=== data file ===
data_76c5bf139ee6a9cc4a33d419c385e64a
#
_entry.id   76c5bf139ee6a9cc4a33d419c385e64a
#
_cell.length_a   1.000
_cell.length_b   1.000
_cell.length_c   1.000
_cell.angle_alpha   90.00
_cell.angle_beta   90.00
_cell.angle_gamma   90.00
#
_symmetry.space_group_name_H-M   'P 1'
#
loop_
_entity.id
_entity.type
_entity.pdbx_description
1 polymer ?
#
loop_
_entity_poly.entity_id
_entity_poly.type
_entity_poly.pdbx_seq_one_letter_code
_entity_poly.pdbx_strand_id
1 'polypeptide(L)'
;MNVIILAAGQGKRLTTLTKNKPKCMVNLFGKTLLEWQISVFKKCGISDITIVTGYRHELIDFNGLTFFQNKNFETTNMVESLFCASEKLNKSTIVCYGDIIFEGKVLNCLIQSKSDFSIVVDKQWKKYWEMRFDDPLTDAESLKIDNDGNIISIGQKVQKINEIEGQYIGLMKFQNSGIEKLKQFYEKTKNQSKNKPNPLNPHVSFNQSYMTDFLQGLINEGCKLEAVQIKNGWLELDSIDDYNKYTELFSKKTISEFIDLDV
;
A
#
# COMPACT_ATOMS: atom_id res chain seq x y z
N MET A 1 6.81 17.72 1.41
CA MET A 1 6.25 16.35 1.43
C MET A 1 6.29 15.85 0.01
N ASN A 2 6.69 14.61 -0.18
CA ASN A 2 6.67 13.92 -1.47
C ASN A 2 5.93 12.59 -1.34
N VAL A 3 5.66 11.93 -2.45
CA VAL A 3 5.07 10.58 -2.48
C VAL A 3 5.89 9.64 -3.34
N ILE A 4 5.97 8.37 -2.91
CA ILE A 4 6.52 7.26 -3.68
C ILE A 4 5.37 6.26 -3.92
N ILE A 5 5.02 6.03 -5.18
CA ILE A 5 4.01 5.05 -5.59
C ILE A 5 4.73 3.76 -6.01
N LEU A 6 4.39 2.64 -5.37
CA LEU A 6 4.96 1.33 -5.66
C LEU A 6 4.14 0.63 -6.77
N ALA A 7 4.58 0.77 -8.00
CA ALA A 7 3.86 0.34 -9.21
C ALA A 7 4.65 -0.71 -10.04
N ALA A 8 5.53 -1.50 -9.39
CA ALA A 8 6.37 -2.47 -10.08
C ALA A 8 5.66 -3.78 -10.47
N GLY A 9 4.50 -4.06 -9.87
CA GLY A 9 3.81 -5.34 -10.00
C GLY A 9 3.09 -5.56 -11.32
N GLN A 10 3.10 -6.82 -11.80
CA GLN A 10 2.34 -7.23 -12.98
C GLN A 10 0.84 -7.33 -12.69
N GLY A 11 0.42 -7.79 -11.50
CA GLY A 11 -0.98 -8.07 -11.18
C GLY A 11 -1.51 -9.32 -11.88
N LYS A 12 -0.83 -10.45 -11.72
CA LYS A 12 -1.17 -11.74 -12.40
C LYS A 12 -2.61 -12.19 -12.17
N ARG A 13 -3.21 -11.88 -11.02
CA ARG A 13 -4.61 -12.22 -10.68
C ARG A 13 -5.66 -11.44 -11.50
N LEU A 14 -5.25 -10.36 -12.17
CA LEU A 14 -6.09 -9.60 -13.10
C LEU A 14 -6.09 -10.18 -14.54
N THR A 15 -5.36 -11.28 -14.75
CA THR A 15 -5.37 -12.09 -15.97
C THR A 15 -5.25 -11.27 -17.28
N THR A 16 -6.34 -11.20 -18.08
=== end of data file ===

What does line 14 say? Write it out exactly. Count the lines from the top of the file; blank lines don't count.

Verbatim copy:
loop_